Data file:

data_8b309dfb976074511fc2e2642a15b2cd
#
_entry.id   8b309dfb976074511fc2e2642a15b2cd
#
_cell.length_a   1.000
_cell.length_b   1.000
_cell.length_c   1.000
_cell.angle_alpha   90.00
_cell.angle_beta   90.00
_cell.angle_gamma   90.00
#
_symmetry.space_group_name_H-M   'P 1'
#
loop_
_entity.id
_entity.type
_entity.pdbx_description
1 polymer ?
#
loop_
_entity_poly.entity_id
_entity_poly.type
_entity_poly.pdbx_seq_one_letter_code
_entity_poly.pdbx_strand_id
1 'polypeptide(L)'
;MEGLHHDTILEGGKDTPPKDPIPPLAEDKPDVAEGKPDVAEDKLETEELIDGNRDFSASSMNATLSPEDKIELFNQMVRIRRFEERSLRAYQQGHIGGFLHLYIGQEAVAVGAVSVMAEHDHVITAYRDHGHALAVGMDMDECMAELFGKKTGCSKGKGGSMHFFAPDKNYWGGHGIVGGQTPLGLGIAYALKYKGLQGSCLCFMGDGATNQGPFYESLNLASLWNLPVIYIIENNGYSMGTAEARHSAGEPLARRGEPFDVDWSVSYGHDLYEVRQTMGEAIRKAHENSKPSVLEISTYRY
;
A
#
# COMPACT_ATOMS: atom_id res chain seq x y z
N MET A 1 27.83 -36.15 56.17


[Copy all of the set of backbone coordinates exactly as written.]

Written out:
data_8b309dfb976074511fc2e2642a15b2cd
#
_entry.id   8b309dfb976074511fc2e2642a15b2cd
#
_cell.length_a   1.000
_cell.length_b   1.000
_cell.length_c   1.000
_cell.angle_alpha   90.00
_cell.angle_beta   90.00
_cell.angle_gamma   90.00
#
_symmetry.space_group_name_H-M   'P 1'
#
loop_
_entity.id
_entity.type
_entity.pdbx_description
1 polymer ?
#
loop_
_entity_poly.entity_id
_entity_poly.type
_entity_poly.pdbx_seq_one_letter_code
_entity_poly.pdbx_strand_id
1 'polypeptide(L)'
;MEGLHHDTILEGGKDTPPKDPIPPLAEDKPDVAEGKPDVAEDKLETEELIDGNRDFSASSMNATLSPEDKIELFNQMVRIRRFEERSLRAYQQGHIGGFLHLYIGQEAVAVGAVSVMAEHDHVITAYRDHGHALAVGMDMDECMAELFGKKTGCSKGKGGSMHFFAPDKNYWGGHGIVGGQTPLGLGIAYALKYKGLQGSCLCFMGDGATNQGPFYESLNLASLWNLPVIYIIENNGYSMGTAEARHSAGEPLARRGEPFDVDWSVSYGHDLYEVRQTMGEAIRKAHENSKPSVLEISTYRY
;
A
#
# COMPACT_ATOMS: atom_id res chain seq x y z
N MET A 1 27.83 -36.15 56.17